|Climate impacts are aggravating existing mental health problems and adding new psychological pains, writes the author. Above, climate protestors. Photo: John Englart via Flickr Creative Commons (CC BY-SA 2.0).|
Feature: Why Journalists Should Investigate the Twin Mental Health and Climate Crises
By Bob Doppelt
The United States is in the midst of two crises — one of mental health and one of the climate emergency — that are linked in multiple and complex ways that exacerbate both. Few grasp the connections or their tragic consequences. Journalists can help illuminate these dynamics and what should be done about them.
The organization I coordinate, the International Transformational Resilience Coalition, initially thought individualized services were the solution to climate-generated psychological and emotional problems.
When we realized this would not succeed we launched a deep dive into methods that could counter the forces generating today’s widespread distresses and traumas.
Here’s what we found.
The latest statistics from the National Institute of Mental Health Disorders reveal an epidemic of mental health troubles.
Nearly one in five adults — almost 53 million people — are struggling with a diagnosed mental disorder. Sixteen percent of youth report suffering from at least one major depressive episode annually.
Millions more adults and youth are experiencing serious undiagnosed anxiety, depression, post-traumatic stress disorder and other symptoms.
The root of many of these struggles, it turns out, is the anguish people are experiencing from pervasive social isolation and loneliness; lack of meaningful living-wage jobs and the loss of dignity this creates; alienation caused by vast social injustices and racism; and other socioeconomic forces.
But the direct and indirect impacts of the climate crisis, including the fear many young people have about what it means for their future, are also aggravating these distresses and adding altogether new psychological and emotional pains.
Although disasters capture our attention,
the most ubiquitous causes of climate-generated
mental health struggles are the toxic stresses
generated by cascading disruptions.
Although disasters capture our attention, the most ubiquitous causes of climate-generated mental health struggles are the toxic stresses generated by cascading disruptions to the ecological, social and economic systems people rely on for food, water, income and other basic needs.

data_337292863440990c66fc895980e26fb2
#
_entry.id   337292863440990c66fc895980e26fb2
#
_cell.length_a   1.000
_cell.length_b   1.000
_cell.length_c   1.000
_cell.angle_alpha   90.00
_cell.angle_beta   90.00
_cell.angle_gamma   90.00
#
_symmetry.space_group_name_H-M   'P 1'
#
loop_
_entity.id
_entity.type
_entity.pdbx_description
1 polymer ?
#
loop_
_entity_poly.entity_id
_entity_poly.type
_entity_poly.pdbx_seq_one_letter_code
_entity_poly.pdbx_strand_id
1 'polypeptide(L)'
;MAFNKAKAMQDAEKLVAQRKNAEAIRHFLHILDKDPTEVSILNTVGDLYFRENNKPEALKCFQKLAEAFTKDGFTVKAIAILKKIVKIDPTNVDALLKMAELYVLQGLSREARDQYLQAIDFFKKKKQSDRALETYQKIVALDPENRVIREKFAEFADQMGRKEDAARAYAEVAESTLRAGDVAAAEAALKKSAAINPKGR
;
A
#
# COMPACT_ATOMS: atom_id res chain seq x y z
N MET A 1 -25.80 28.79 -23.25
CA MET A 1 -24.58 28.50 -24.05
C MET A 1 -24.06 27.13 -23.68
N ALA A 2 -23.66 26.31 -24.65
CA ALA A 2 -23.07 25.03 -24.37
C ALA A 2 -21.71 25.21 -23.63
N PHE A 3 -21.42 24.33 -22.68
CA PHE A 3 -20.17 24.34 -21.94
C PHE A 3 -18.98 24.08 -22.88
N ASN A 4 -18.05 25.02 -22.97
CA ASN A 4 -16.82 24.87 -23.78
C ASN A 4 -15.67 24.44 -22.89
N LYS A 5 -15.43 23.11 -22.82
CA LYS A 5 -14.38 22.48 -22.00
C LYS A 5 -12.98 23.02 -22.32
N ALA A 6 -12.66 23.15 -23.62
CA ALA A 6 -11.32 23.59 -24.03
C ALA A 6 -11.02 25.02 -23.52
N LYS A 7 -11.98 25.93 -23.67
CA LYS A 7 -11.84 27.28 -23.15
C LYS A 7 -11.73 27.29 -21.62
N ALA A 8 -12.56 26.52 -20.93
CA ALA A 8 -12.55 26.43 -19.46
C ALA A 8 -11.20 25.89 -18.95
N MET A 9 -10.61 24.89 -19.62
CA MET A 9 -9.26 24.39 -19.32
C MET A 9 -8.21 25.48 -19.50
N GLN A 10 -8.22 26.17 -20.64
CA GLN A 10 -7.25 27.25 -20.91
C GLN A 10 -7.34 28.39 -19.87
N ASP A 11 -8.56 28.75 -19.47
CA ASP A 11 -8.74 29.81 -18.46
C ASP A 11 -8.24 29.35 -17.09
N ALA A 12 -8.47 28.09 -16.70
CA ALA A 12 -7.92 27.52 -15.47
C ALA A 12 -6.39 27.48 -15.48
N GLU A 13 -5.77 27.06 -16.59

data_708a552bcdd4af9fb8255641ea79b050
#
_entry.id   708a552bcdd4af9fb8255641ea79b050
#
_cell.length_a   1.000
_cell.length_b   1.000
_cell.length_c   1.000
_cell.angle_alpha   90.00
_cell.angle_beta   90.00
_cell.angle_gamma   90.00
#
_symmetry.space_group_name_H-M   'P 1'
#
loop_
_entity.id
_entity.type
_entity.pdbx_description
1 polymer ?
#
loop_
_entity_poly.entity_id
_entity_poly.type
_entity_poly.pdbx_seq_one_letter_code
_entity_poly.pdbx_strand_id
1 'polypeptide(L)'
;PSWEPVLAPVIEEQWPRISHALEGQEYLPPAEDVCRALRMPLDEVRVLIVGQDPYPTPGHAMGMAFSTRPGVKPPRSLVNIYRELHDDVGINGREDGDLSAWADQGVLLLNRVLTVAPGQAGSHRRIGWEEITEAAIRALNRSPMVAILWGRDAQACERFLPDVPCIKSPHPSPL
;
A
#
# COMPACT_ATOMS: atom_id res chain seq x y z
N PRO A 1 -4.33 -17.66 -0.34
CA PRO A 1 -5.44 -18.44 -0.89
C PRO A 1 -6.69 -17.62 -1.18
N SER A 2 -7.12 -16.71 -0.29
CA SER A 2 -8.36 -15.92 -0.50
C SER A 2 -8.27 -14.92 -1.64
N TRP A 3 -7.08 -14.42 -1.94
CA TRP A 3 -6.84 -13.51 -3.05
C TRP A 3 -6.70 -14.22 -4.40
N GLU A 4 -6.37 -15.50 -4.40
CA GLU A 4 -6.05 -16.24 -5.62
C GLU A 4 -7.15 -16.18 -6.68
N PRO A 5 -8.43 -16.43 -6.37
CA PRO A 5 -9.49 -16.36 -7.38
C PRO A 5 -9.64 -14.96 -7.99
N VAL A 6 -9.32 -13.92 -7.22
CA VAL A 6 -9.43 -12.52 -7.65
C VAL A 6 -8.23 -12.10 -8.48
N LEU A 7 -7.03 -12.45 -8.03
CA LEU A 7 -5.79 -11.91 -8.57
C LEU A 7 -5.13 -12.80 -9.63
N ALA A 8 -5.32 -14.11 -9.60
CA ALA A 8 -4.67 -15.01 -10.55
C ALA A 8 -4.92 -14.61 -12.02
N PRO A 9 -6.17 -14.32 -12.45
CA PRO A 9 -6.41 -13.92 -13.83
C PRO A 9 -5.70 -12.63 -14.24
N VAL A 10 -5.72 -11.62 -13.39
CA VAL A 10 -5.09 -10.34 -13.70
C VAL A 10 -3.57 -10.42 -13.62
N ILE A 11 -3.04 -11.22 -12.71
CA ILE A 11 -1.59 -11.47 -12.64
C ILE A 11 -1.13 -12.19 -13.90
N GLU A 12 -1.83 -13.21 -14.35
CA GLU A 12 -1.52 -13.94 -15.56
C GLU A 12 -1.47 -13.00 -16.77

For example, damage and loss of crops due to droughts and heat waves contribute to increased suicides among farmers, disrupting local farm communities and stressing millions of others due to higher food prices and increased food insecurities.
Mixed with these stressors are the acute traumas generated by more frequent and extreme disasters and emergencies. Disasters already impact over 47 million Americans annually. They can traumatize 20-40% of those who are directly affected, as well as 10-20% of others who just view the events (including journalists).
The number of people traumatized by disasters often exceeds those who are physically injured by 40-1.
Their struggles, however, rarely receive much attention. This invisibility reflects society's values: external physical factors over internal human well-being, and machismo over any hint of emotional struggles.
Climate traumas block climate solutions
These conditions are generating poisonous consequences. Suicides are rising among both adults and youth. Many people are trying to dull their pain through drugs or alcohol and become addicted.
|It is almost impossible for stressed and traumatized people to grasp complex issues like the climate crisis. Photo: Sander van der Wel via Flickr Creative Commons (CC BY-SA 2.0).|
Others are turning their distress on their spouses or children. Still others are blaming someone else and becoming socially divisive or violent.
These reactions are undermining the health, safety and well-being of people everywhere. They are also obstructing climate solutions.
When humans feel threatened, the “executive center” of the brain shuts down to focus all of the body’s energy on self-defense. This makes it almost impossible for stressed and traumatized people to grasp complex issues like the climate crisis, let alone worry about their environmental impacts.
They will also often oppose anything perceived as ominous, such as phasing out fossil fuels to reduce global temperatures.
In sum, we found that opposition to climate solutions is not always a purely ideological issue. It is often a gut reaction people have to things gone wrong in their lives.
And just as people who lack close social bonds or economic opportunities can be lured into violent gangs, populist opposition to climate solutions sometimes results not from any particular political belief but from the desperate need to belong to a group that gives their lives meaning and purpose.
Left unaddressed, as temperatures rise, these harmful reactions will grow far worse.
A public health approach
Fortunately, as we searched for solutions, a comment by the noted pioneer clinical psychologist Dr. George Albee became preeminent: “No epidemic has ever been resolved by paying attention to the treatment of the affected individual."